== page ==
By Leigh Howe
What features and environmental factors do corporate headquarters consider and need in a business location? To answer this question, we look at the location factors important to any headquarters, and current trends in relocation. Then you can evaluate how your community stacks up in the areas that are important to corporate headquarters operations.
Location Importance Factors
Both quantitative and qualitative factors are considered in headquarters locations–the cost of doing business and the quality of life. Overall operating costs for corporations will be a factor in the location decision, but the greater concern will be whether the business can function well in a given environment.
A skilled and available labor pool and reasonable labor costs are likely the top concerns of most corporations. Recruiting and retaining the needed top talent depend on cost of living and quality of life factors. The location’s image, amenities, and access to recreational, cultural, and educational opportunities become increasingly important for executive employees. The availability of suitable executive housing is also a consideration. Access to world-class, highly connected commercial airline services will be important to executives, who may spend a substantial amount of their time on the road.
Another increasingly important site location factor is telecommunications services and infrastructure. Corporations will continue to move their businesses to online business models, taking advantage of the speed and automation of information technology. The globalization of business and the need to connect to divisions, offices, and customers around the world will mean that communities with a base of international corporations may look more attractive.
Headquarters locations span all industries – manufacturing, distribution, and service. Attracting a headquarters is a challenging pursuit, but offers substantial rewards. Evidence suggests that Fortune 500 corporations tend to grow and stay in place, while smaller companies are more likely to make a headquarters move. But every year, a few major companies make the news with a headquarters announcement such as Boeing’s move to Chicago.
The statistics below, from Conway Data, describe the location or expansion of corporate headquarters in 2002 by state. Conway Data is not an all-inclusive source of location and expansion information, but represents general trends in new and expanded announcements. While Conway Data reports a total of 6,782 new or expanded locations in 2002, just 4.7% or 298 of those new or expanded locations were categorized as headquarters. If we consider only new locations, headquarters account for 215 out of 3,395 or 6.3% of new facility announcements in 2002. It’s not clear from the data below whether the companies moved their headquarters away from the city of origin or simply relocated within the same city. Research on each company would be required to determine that information. But numbering headquarter facility announcements by state gives us a useful breakdown.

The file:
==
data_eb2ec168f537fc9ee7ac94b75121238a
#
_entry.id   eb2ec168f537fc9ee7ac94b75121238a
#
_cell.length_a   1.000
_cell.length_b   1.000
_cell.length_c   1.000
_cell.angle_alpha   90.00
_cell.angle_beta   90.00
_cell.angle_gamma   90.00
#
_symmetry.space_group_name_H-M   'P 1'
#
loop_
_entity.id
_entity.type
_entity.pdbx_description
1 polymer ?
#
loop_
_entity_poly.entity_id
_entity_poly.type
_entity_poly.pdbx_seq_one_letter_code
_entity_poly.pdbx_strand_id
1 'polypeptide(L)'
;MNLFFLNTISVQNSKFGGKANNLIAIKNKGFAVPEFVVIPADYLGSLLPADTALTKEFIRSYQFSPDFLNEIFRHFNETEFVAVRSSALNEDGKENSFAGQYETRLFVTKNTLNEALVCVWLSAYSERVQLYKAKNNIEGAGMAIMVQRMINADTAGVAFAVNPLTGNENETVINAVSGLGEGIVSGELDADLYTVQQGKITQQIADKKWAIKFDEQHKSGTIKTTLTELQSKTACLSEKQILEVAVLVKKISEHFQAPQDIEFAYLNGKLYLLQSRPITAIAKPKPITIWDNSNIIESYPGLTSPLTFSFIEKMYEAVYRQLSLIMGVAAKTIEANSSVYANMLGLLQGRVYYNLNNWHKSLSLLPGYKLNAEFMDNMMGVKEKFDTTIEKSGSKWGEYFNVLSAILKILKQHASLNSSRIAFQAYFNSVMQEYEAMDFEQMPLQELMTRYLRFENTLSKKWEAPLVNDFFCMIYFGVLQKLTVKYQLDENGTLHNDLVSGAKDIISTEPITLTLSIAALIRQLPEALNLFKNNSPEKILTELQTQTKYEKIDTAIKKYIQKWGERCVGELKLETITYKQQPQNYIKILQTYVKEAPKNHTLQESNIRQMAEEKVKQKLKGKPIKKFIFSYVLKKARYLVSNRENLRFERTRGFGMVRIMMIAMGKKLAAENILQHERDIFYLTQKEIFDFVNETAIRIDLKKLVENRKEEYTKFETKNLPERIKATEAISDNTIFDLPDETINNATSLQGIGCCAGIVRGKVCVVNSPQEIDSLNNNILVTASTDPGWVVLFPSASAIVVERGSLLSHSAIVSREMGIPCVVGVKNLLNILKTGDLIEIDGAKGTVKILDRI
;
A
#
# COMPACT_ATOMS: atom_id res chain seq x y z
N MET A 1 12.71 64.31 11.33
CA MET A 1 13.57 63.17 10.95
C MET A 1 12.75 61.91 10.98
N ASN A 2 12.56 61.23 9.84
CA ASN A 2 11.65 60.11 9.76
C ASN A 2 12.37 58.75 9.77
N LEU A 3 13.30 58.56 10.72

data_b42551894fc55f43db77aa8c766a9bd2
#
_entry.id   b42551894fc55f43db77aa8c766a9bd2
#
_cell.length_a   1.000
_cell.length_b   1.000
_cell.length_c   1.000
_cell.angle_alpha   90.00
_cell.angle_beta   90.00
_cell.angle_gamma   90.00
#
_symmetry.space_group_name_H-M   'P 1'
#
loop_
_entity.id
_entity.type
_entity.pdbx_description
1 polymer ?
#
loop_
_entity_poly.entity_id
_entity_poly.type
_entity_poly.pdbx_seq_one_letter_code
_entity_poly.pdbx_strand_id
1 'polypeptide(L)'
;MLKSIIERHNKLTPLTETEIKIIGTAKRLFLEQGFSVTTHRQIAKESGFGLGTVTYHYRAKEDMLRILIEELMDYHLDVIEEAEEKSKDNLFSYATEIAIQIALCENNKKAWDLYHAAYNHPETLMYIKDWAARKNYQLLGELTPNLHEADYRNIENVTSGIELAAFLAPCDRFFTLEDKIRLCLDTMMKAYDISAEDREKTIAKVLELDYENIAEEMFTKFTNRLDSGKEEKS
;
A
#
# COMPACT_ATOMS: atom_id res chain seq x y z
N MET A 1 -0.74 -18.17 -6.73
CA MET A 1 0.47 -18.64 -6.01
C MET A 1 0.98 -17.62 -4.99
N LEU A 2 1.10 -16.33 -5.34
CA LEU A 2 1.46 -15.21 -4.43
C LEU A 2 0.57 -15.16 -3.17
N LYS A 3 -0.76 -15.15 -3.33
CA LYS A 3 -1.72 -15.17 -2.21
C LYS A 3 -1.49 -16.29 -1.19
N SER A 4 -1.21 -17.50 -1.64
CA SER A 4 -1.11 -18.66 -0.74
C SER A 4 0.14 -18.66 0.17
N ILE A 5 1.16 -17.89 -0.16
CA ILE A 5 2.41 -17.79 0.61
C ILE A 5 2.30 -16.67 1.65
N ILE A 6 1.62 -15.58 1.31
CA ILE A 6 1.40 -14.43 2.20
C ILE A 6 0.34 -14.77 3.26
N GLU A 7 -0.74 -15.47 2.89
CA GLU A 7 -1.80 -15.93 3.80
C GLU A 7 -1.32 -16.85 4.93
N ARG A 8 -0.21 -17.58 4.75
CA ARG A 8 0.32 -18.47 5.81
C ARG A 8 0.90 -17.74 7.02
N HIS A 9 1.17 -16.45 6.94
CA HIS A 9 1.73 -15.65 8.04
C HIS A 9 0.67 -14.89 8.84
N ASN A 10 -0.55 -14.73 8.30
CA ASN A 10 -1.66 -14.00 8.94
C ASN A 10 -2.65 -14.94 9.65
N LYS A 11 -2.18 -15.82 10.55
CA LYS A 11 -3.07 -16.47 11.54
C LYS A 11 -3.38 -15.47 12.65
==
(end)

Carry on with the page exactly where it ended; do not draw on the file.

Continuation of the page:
|STATE||New or Expanded Headquarter Facility Announcements in 2002|
Source: Whittaker Associates, Inc & Conway Data
The benefits of securing a company’s headquarters make headquarters-attraction a wise economic development strategy. Headquarters operations employ a highly skilled white-collar workforce and salaries for these executive positions are far above the average wage. Headquarters generate demand for numerous specialized business services, increasing the local multiplier effect as headquarters spending trickles down through the local economy. Also, headquarters tend to be very charitable and involved in the community. Best of all, once headquarters are established in an area they are less likely to move than division, subsidiary, and branch operations.
When headquarter moves do occur, they are usually strategic. A change in top management may precipitate a change in culture or strategy for the company, prompting a move. Consolidation has also been sited for relocations. Consolidating several offices gives the company the opportunity to consolidate real estate costs, share support services across departments, and improve communications within the firm. A corporate relocation may also be precipitated by the need to gain access to new ideas and talent. Other reasons for corporate headquarter relocations may include mergers or acquisitions activity, cost reductions, or the need to move closer to customers or suppliers.
According to Thomas Klier, an economist with The Federal Reserve Bank of Chicago, the Southern United States is winning more headquarters locations than the North and Midwest. Atlanta, Dallas, Houston, and Tampa gained 108 new headquarters in the 1990s, while New York, Chicago, Philadelphia, Boston and St. Louis gained only 68. This trend is likely to continue as the economy shifts from capital-intensive production to service. Also, companies will continue to look to second- tier metropolitan areas with less congested airports and lower business costs. Corporations increasingly compare operating costs from one location to another in order to show the shareholders a greater return on investment. While quantitative factors will grow in importance in choosing a location, qualitative factors such as quality of life will always remain in play.